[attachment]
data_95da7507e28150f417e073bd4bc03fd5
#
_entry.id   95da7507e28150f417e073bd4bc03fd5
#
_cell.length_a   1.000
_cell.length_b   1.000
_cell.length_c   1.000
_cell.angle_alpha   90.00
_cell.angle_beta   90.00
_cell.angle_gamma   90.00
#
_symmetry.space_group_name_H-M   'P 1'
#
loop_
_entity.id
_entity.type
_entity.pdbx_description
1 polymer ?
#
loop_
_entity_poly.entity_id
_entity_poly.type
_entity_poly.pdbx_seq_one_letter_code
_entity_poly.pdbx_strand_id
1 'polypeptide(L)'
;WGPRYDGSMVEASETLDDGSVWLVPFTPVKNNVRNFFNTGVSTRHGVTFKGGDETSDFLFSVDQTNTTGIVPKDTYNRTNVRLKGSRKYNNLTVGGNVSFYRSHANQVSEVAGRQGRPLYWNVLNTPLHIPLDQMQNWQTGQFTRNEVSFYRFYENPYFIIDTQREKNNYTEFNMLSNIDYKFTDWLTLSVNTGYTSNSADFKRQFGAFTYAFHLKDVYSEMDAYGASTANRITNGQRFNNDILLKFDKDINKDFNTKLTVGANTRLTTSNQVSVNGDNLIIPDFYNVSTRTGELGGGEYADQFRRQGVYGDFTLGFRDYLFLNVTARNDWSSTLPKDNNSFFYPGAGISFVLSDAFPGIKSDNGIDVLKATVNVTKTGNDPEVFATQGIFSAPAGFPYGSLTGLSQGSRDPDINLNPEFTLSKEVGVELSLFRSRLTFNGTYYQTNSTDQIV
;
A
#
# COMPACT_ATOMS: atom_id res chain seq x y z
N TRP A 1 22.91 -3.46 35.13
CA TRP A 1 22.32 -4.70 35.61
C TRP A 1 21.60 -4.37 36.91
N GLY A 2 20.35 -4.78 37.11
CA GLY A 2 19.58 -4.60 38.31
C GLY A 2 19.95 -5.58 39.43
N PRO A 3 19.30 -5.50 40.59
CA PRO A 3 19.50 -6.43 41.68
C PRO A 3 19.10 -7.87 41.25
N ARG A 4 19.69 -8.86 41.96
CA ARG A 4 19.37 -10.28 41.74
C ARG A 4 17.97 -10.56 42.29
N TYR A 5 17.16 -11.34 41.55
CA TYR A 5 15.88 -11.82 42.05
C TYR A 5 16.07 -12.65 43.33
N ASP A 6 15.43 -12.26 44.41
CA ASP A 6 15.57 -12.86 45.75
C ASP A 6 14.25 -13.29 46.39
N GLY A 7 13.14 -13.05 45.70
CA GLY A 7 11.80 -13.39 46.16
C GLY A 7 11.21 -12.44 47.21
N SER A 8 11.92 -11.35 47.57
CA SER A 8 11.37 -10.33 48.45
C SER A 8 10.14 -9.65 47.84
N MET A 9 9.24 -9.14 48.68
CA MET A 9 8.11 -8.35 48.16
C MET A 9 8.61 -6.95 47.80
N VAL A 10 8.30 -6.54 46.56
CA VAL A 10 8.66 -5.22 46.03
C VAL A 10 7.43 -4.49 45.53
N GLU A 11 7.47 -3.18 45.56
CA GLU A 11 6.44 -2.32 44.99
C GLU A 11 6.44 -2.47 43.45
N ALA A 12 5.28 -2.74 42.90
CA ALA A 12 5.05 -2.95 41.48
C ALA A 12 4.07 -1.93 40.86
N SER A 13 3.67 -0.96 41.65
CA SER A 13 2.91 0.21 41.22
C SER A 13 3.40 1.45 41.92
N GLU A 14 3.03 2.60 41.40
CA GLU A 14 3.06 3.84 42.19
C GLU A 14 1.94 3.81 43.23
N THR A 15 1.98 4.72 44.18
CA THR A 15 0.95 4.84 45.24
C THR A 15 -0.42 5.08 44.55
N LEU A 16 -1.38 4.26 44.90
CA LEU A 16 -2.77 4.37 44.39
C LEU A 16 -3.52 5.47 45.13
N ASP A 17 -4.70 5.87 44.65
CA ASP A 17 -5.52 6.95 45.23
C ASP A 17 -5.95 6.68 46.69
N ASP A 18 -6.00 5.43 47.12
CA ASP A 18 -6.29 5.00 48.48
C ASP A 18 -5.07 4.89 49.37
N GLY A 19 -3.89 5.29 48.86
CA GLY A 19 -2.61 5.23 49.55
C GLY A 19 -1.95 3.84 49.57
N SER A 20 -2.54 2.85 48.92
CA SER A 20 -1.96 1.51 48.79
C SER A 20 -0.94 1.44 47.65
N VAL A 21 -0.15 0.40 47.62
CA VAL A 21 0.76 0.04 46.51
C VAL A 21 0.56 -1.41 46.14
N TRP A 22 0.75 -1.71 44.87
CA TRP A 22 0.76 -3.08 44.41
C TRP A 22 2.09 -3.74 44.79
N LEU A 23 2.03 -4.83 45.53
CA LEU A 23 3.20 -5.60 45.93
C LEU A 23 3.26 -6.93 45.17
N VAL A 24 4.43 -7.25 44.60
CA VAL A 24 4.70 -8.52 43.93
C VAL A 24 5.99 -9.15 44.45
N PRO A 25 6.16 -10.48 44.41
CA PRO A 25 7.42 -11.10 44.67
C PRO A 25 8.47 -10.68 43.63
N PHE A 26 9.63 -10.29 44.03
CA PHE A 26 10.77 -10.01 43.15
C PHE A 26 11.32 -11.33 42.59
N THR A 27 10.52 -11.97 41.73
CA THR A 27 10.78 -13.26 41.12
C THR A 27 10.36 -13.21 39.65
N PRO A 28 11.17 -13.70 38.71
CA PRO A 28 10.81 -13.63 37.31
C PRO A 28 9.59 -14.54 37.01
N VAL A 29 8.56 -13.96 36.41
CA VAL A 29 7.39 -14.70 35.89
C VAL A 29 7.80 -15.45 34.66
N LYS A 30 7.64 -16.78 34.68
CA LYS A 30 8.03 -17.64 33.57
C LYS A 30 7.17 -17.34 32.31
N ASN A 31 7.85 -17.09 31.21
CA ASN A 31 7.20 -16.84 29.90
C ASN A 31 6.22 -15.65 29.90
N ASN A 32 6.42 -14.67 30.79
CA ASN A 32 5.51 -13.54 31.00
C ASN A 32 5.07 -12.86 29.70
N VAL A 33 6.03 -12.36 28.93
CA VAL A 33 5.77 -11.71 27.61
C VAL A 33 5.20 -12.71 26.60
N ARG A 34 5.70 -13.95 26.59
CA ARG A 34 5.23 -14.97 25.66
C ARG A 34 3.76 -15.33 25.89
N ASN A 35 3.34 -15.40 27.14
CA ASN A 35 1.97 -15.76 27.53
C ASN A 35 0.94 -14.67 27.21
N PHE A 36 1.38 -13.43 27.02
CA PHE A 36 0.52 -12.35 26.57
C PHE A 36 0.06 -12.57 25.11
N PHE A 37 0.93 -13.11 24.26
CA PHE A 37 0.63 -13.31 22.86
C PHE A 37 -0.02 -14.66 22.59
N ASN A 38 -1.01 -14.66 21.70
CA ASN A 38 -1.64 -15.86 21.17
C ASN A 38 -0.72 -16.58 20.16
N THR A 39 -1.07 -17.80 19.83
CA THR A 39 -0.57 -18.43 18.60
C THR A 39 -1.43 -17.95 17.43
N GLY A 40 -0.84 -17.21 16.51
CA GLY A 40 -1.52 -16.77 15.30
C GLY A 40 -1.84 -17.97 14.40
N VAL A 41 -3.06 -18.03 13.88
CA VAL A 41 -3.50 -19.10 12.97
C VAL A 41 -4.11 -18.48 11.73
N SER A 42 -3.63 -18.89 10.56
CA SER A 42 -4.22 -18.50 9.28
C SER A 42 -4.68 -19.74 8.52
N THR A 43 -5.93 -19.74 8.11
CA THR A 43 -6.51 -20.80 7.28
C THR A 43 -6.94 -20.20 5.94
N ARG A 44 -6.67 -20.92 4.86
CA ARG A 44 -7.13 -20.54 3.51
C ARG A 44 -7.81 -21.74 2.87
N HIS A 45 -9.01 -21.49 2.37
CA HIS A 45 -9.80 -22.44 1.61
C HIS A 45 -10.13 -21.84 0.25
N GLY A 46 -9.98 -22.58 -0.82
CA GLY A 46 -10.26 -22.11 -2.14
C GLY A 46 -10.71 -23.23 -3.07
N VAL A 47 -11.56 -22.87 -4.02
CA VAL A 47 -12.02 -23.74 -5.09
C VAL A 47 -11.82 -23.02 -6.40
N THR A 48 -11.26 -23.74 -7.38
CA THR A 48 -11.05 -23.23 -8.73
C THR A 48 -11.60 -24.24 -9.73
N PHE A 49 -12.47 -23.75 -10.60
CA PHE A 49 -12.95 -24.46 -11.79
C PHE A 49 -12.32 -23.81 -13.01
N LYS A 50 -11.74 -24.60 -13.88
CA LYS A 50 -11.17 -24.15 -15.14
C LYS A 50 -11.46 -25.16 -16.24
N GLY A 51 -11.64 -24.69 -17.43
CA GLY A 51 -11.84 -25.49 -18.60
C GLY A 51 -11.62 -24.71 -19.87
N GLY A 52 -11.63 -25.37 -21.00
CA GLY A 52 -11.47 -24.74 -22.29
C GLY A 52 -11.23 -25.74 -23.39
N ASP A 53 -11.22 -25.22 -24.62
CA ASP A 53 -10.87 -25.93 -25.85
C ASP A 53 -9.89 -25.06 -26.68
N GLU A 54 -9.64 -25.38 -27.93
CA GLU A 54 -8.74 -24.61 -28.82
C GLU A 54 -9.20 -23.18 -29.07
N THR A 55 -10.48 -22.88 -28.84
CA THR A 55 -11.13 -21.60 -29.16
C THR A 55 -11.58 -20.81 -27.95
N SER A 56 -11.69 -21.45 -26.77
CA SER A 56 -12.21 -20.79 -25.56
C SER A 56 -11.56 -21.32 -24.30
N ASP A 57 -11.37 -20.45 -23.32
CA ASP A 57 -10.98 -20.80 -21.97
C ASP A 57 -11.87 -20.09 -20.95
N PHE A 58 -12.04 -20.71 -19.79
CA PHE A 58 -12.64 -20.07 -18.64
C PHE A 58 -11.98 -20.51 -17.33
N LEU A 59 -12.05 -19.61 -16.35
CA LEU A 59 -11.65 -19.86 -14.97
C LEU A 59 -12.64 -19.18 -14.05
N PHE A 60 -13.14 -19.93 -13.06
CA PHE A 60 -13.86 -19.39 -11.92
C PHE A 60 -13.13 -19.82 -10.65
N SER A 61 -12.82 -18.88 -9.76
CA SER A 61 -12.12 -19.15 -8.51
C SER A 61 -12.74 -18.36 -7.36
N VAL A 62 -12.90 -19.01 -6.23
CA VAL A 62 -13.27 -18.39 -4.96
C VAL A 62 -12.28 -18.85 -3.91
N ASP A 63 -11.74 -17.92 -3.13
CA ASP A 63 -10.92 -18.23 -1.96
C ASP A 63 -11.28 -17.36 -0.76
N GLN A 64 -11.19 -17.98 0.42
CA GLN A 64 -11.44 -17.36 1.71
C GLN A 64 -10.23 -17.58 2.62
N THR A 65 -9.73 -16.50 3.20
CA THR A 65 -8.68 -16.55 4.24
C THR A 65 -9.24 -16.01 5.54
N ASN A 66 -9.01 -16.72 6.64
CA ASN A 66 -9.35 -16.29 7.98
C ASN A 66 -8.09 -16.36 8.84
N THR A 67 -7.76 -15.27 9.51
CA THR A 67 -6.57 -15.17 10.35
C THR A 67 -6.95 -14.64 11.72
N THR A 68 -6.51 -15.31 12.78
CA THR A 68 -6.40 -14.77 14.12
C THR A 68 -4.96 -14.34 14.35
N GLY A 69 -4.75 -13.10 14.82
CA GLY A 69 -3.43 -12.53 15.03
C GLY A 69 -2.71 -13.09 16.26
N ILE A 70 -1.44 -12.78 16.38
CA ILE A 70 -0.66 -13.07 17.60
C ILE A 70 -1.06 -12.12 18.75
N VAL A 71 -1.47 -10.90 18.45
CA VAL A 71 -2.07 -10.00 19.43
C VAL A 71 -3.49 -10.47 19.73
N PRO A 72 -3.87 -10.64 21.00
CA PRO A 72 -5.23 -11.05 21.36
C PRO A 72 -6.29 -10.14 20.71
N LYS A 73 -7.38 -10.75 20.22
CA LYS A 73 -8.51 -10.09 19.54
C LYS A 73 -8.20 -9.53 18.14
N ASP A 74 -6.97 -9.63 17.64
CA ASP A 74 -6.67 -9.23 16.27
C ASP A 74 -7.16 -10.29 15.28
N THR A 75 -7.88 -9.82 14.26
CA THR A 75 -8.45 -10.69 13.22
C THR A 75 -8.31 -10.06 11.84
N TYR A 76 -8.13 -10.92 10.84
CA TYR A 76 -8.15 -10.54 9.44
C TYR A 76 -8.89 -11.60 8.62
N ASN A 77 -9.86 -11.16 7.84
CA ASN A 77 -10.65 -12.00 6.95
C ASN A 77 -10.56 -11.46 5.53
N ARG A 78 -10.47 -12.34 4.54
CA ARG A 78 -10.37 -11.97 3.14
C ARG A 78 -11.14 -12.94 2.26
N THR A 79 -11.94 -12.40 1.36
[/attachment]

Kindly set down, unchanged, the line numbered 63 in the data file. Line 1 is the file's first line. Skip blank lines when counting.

C GLU A 11 6.44 -2.47 43.45